Lately, I have been asked a lot about our focus on workplace wellness.

  • It is the subject of a major research project this year at the Global Wellness Institute (GWI). 
  • We have already had one roundtable in New York on the topic, with another scheduled for September in Miami. 
  • We are having one main stage panel, possibly two, on workplace wellness at our Global Wellness Summit in Mexico City this November. 
  • Various key speakers—including Deepak Chopra, MD, and Nerio Alessandri from Technogym—will incorporate the topic into their remarks. 
  • And you may have noticed that we are mentioning it regularly in our Global Wellness Brief.

I think when people ask me about this focus, they are really asking, “Have you gone crazy? There is more going on than just workplace wellness.” Perhaps they are too polite to put it quite so bluntly. Also, many people think this is mostly a U.S. trend, while others simply cannot see how this relates to them and what they do.

The answer to why we are focusing so much attention and so many resources on workplace wellness is simple: It touches us all. And that means opportunities for us all. 

Getting out in front of this developing trend seems like a smart thing to do, and in keeping with the DNA of the GWI, we are catalyzing the conversations on the topic, bringing together thought leaders to engage and explore the topic and its impact on the world.

You might remember that this is what we did with wellness tourism—we introduced it when it was just beginning to trend, and the Institute’s research report, the Global Wellness Tourism Economy, gave it great momentum. If you read this Brief’s article on the Wales roundtable, you will see a specific example of the progress being made by a country that is emphasizing wellness tourism.  And take a look at the title of the first article in this week’s reading section. “Wellness tourism taking the vacation world by storm.”  You can guess how much I enjoyed seeing that title!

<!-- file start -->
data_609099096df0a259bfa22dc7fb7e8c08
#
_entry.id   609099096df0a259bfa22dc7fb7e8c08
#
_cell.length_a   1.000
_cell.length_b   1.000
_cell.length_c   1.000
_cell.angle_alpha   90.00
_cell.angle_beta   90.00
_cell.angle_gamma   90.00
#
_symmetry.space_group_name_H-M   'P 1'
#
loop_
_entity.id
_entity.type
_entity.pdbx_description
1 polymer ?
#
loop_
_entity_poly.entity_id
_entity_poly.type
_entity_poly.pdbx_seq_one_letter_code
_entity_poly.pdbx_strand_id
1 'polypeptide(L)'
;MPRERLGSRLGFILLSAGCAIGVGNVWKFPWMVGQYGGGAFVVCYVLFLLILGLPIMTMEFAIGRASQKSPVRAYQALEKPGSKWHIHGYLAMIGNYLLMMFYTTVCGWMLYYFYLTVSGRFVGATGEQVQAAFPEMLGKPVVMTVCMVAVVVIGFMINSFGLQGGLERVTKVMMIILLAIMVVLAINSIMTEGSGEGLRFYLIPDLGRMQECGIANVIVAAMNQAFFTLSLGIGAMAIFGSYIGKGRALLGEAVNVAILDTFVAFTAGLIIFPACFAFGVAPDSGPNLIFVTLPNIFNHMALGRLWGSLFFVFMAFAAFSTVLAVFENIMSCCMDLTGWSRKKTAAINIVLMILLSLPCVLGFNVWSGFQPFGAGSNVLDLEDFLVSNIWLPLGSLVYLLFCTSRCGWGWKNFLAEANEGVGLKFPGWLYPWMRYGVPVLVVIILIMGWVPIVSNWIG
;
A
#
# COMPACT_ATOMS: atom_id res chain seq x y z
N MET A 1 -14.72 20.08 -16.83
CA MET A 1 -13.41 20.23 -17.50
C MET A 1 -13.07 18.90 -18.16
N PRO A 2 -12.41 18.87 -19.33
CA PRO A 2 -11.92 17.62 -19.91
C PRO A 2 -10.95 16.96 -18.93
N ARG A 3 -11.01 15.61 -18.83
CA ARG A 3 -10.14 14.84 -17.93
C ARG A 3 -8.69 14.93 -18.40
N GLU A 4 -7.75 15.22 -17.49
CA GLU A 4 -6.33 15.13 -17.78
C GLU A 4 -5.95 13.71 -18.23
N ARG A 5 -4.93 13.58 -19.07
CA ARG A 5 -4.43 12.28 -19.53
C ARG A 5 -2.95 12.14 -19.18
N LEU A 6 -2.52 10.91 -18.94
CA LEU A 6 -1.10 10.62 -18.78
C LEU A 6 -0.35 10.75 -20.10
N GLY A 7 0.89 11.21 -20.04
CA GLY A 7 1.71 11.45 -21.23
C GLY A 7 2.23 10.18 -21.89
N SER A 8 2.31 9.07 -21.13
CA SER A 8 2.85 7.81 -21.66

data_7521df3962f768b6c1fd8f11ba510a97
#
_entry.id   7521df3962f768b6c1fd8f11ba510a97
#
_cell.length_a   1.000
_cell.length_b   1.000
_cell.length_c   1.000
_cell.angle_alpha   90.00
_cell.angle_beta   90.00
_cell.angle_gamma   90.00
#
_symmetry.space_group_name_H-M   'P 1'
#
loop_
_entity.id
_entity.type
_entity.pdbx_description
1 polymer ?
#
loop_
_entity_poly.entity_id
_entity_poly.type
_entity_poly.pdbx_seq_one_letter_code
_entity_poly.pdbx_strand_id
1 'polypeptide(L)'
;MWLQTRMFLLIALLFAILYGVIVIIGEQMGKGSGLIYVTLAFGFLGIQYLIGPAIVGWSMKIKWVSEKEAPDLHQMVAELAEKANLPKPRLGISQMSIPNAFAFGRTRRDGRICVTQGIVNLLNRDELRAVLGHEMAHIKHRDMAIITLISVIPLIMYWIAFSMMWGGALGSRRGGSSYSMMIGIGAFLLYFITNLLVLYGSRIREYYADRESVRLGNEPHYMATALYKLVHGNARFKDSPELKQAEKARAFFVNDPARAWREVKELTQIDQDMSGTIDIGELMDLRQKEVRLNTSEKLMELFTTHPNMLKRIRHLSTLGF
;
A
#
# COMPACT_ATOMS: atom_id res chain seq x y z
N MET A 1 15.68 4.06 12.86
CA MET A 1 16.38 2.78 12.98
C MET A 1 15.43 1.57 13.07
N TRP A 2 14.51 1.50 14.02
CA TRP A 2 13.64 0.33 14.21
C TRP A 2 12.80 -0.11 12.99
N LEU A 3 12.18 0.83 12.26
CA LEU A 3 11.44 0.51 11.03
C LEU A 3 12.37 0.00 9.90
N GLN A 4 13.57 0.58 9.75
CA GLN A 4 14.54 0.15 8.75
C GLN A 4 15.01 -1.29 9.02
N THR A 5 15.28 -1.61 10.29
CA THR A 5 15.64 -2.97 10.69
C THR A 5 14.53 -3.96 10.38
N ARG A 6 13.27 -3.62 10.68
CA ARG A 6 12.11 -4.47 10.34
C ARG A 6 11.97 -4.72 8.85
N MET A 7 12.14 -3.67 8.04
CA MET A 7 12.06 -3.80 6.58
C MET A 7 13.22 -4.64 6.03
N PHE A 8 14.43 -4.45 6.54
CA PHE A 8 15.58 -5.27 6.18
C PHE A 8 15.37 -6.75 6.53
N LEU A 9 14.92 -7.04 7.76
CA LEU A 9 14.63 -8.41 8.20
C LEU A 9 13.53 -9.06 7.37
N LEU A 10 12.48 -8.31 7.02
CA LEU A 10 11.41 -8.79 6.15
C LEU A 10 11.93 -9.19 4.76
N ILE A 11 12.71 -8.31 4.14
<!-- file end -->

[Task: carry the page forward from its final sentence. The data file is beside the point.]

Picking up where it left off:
Workplace wellness is a little different; I do not see it as a separate, industry vertical within a wider wellness world. I see it as the “context” for so much of what is happening globally in the wellness arena. I have seen firsthand how the conversation is shifting, radically, from ROI and a numbers game for benefits managers to a more holistic and profound examination of what makes us happy, engaged, respected and thriving. 

I have heard the best minds on the subject—from the Cleveland Clinic to Virgin Pulse to the Clinton Global Initiative—debate the value of workplace safety, fresh air, standing desks, access to medical services, including mental health options, yoga in the office, flexible schedules and so much more. And I have read many of the major studies as I endeavor to keep abreast of the very latest research.  

I am convinced that the discussions around the changing nature of work (with 37 percent of the workforce in the U.S. expected to be mobile by 2015) and the gaining momentum of wellness and wellbeing measurements, including the Gallup-Healthways Well-Being Index and UK’s Happy Planet Index, are just the tip of the iceberg.        

A shout-out to my colleagues in the spa industry—you are really sitting in an ideal seat to ride this wave of interest in workplace wellness. Given your expertise, you can become an educational resource for companies looking to provide employees everything from yoga to massage to mindfulness. You can hold classes and conversations in your facilities; your gift cards can be the reward employers give their employees. Create events, create community and help lead this important shift in the wellness conversation.

It would be such a great thing if we all spent a bit of time discussing this topic with our colleagues to begin cross-pollinating ideas—and better yet, participating in creating a culture of wellbeing in the places in which we work. 

Workplace wellness could be another gold mine…but only if you know where to dig.

About Susie Ellis

Susie Ellis is chairman and CEO of the Global Wellness Institute and leads its research and wellness initiatives. She also guides the Global Wellness Summit. Susie is a prominent industry analyst and speaker and is frequently quoted in news outlets such as the Wall Street Journal, New York Times, and the Financial Times. Additionally, she is president of Spafinder Wellness, Inc. ®

2 thoughts on “What’s on My Mind: Susie Ellis Connects the Dots between Spas and Workplace Wellness”

  1. I agree that workplace wellness must be seen–and implemented–in a larger context of healthy populations and holistic individual well-being. We need not reinvent the wheel: countries such as Malaysia and South Korea have baked workplace and clinical wellness into the larger healthcare infrastructure with focus on preventive strategies, executive health screenings, corporate wellness programs within medical centers and yes, spas, too! Much convergence; great opportunities for stakeholders in the medical, spa, hospitality communities.

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